ALBUQUERQUE, NM., Jan. 22, 2019 /PRNewswire/ -- Lovelace Biomedical has won a third consecutive 5-year support contract to provide pharmacology and toxicology drug development services to the Gene Therapy Resource Program (GTRP) at the National Heart, Lung, and Blood Institute (NHLBI). With the $13M support contract, Lovelace provided support for investigational new drug (IND) studies to advance gene therapy candidates from the preclinical stage. These studies are conducted with GLP and non-GLP compliance, which are held in-line with the Food and Drug Administration (FDA) requirements by which the GTRP standards adhere to.
Established in 2007, the GTRP program at Lovelace is the longest running gene therapy program given to any contract research organization. The 5-year extension award will complete 15 years of the contract, which is intended to advance promising therapeutics from early discovery to the clinic. The GTRP was established with the intent to support gene therapy focused primarily on heart, lung, and blood disorders by providing U.S.-based researchers with resources critical to advancing investigational gene transfer products into clinical testing. Lovelace provides one component of the GTRP program, and also offers these services to commercial collaborators.
About Lovelace Biomedical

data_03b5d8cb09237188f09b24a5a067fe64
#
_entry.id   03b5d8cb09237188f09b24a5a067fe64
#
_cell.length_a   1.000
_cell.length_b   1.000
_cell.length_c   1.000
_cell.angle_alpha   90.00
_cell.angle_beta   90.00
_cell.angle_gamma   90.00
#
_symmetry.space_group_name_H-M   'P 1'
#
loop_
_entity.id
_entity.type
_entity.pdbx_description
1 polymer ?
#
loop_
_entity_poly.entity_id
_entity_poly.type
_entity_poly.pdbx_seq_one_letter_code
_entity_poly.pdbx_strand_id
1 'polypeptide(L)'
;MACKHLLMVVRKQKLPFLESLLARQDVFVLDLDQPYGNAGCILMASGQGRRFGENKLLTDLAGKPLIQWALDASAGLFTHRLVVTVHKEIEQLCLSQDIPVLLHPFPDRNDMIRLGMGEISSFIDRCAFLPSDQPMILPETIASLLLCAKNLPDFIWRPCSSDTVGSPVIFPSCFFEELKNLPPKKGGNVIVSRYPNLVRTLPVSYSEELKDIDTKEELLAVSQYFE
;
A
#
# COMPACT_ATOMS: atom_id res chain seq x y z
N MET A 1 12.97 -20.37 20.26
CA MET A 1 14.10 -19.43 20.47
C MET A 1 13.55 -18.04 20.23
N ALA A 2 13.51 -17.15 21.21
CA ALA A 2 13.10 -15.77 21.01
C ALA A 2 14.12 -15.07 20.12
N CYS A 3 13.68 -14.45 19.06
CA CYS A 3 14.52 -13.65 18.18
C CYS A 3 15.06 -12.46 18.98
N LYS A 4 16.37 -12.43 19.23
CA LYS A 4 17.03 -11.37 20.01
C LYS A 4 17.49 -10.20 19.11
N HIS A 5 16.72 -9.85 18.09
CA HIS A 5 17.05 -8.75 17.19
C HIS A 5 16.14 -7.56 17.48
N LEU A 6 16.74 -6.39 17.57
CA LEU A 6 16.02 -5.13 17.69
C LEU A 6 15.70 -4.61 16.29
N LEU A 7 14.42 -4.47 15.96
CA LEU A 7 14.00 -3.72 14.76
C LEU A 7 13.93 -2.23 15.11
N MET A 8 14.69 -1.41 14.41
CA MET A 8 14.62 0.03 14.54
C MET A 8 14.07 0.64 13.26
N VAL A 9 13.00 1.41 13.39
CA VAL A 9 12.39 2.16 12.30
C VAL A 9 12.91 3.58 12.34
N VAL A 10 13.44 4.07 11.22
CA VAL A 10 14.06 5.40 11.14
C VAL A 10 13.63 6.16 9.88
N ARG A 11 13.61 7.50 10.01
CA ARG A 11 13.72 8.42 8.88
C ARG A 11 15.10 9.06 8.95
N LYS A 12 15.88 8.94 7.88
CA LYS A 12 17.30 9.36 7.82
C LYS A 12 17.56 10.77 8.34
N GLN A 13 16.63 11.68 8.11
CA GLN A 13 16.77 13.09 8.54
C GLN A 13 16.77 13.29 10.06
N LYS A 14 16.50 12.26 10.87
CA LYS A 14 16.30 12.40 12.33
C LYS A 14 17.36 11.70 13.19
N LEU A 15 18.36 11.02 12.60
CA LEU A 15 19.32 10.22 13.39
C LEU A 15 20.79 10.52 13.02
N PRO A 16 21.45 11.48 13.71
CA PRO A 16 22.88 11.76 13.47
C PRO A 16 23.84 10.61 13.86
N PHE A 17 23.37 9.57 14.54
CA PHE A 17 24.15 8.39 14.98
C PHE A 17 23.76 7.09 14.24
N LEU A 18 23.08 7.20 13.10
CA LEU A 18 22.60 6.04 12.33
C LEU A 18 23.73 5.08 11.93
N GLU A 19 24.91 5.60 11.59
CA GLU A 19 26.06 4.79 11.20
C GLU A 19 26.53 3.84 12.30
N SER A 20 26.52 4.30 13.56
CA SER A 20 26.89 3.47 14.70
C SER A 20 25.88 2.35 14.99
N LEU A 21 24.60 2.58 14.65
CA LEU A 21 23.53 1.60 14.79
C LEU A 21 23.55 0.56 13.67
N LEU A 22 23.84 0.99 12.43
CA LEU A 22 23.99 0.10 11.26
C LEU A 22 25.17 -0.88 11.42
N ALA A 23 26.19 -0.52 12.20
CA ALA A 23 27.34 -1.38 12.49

Building on a history of pioneering science and technological innovation, Lovelace Biomedical is a contract research organization that helps pharmaceutical and biotechnology companies advance their discoveries—no matter how complex—into clinical testing and beyond. The organization leverages its multidisciplinary toolset to push the limits of preclinical research and fully understand the behavior of its clients' investigational products. Lovelace Biomedical provides a unique scientific and logistical capacity to solve specialized challenges that other CROs are not equipped to handle, featuring expansive bio-secure facilities and ongoing access to industry-leading research experts and study directors. The team thrives on developing programs for difficult areas of drug development while delivering the same level of rigor and attention to seemingly straightforward studies that are just as critical to regulatory success.